DVD REVIEW: THE CHANGES / CERT: PG / DIRECTOR: JOHN PROWSE / SCREENPLAY: ANNA HOME / STARRING: VICTORIA WILLIAMS, KEITH ASHTON, RAFIQ ANWAR, DAVID GARFIELD / RELEASE DATE: AUGUST 25TH
Children’s dramas from decades ago are frequently being rediscovered by more mature audiences on DVD, and with The Changes the BFI are hoping to add another to a list that includes Children of the Stones (1977) and The Owl Service (1969/70).
Broadcast on the BBC early in 1975 in ten episodes adapted from the acclaimed trilogy by Peter Dickinson (actually published in the late 1960s in reverse chronological order), with surprisingly adult themes and ultra-modish camerawork and picture composition, this is perhaps the missing link between the cult 1970 film No Blade of Grass and the 1981 version of The Day of the Triffids. In spite of a spare script and equally sparing characterisation, The Changes nevertheless makes for wholly absorbing viewing.
The story begins immediately with the titular “Changes”, a strange noise forcing people to turn violently against “wicked” machinery. Television sets are destroyed, kitchen appliances battered and cars overturned, and when Nicky Gore (Williams) and her family attempt to flee the chaos they are separated; we then follow Nicky’s story as she first falls in with a family of Sikhs and thereafter with Jonathan (Ashton), perhaps the most sympathetically played character in the serial, as gradually she undertakes a journey that will ultimately reveal the source of all that has happened.
The first of the three stories incorporated here is an allegory about the influx of Asians into British society and the adoption of a free European economic market, hot political potatoes when the books were written and remaining so when The Changes was produced, while the middle section is told against a harsh religious backdrop harking back to Michael Reeves’ then-recent film Witchfinder General, and in the concluding segment we encounter the kind of then-prevalent New Age themes pre-empting Terry Nation’s Survivors, transmitted later the same year. It’s quite a heady brew and unlikely to be replicated in modern television, children’s or otherwise.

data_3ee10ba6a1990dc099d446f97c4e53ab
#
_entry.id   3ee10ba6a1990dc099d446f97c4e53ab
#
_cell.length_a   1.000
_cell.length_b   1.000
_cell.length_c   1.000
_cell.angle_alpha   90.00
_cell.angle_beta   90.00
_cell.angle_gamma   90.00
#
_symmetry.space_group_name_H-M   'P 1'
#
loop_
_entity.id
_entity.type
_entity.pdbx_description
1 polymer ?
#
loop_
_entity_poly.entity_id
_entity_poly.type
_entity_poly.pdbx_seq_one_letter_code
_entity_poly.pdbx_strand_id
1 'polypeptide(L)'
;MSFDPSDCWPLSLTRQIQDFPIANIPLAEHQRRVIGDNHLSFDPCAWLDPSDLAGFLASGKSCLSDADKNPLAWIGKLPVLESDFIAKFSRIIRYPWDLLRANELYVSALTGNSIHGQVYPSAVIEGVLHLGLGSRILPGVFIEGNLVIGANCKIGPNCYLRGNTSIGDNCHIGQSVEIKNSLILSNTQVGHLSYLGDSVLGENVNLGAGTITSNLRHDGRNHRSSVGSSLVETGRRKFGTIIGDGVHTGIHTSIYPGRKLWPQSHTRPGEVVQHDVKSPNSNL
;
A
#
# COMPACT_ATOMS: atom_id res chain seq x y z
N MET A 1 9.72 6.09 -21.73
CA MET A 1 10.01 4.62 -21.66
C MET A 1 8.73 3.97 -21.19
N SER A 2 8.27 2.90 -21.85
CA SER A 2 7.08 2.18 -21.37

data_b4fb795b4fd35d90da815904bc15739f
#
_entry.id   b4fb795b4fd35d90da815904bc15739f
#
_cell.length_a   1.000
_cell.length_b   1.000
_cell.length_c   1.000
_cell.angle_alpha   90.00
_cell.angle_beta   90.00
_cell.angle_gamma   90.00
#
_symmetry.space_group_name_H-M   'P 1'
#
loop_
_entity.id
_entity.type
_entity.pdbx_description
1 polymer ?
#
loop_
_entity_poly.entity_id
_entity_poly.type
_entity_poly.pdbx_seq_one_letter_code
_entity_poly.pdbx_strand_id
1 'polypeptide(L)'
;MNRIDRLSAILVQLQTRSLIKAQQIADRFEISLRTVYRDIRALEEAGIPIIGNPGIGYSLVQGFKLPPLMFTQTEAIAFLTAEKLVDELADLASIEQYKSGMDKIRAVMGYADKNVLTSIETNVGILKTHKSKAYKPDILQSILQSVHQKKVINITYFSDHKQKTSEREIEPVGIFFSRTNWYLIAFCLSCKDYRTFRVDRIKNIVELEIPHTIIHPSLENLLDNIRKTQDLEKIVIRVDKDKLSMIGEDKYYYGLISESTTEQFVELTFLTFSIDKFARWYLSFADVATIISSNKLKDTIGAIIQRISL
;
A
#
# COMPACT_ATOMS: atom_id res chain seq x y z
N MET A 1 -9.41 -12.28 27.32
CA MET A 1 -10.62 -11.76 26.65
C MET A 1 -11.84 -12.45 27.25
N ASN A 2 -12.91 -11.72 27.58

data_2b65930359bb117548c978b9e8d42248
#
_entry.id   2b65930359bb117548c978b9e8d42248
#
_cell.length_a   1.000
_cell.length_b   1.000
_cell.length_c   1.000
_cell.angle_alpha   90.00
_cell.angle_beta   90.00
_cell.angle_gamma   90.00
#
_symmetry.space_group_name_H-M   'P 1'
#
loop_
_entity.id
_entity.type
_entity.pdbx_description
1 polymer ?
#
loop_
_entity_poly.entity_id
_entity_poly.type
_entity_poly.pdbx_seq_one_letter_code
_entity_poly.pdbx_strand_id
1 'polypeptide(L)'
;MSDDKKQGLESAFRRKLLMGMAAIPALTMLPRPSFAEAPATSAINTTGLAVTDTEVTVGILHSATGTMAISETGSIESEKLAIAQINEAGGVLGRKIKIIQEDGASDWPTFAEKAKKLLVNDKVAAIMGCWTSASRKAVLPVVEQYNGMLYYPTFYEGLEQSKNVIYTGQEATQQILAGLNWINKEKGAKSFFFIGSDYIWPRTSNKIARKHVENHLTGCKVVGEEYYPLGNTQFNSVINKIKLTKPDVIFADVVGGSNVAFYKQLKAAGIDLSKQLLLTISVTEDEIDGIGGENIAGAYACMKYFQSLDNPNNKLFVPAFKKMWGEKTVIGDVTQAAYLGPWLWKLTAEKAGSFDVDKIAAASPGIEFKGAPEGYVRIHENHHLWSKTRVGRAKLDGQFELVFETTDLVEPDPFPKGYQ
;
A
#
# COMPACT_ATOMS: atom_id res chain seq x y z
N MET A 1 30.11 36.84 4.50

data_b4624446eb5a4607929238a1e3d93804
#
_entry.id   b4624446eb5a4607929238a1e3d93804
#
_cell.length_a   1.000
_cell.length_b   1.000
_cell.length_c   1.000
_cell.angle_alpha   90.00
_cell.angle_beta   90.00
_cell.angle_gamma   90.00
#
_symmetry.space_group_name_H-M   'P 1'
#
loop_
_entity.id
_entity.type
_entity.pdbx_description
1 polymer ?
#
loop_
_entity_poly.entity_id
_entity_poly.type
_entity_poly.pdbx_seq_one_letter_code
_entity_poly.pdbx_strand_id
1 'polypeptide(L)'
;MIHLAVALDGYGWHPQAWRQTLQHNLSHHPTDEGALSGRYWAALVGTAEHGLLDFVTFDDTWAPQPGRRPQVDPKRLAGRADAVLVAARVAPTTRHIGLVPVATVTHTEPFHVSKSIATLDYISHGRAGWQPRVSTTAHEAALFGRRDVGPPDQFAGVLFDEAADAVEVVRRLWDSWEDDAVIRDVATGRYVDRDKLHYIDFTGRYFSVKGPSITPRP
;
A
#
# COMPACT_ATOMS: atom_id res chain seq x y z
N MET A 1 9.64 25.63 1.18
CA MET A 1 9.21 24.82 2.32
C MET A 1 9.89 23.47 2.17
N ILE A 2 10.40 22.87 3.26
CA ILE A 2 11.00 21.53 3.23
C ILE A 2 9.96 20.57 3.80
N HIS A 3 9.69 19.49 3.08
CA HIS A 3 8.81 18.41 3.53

What’s most remarkable about The Changes isn’t so much Anna Home’s sparse scriptwriting as John Prowse’s lucid direction, getting the most out of a roll call of unassuming but classy British character actors (including Bernard Horsfall, Edward Brayshaw, Jack Watson and Tom Chadbon), and a clean transfer from the film source reveals the considerable influence of 1970s cinema on the production. With a slightly more compelling screenplay this could easily have passed muster on the silver screen, rather than as deceptively fast-moving television.
Thoughtful yet energetic, evocative and challenging, The Changes is another great release from the BFI, and it's sure to find a place on the shelves of anyone with even a passing interest in stylish post-apocalyptic fiction, be it ostensibly for children or not.
Extras: Booklet /At Home in Britain, a short educational film about Asians living in the UK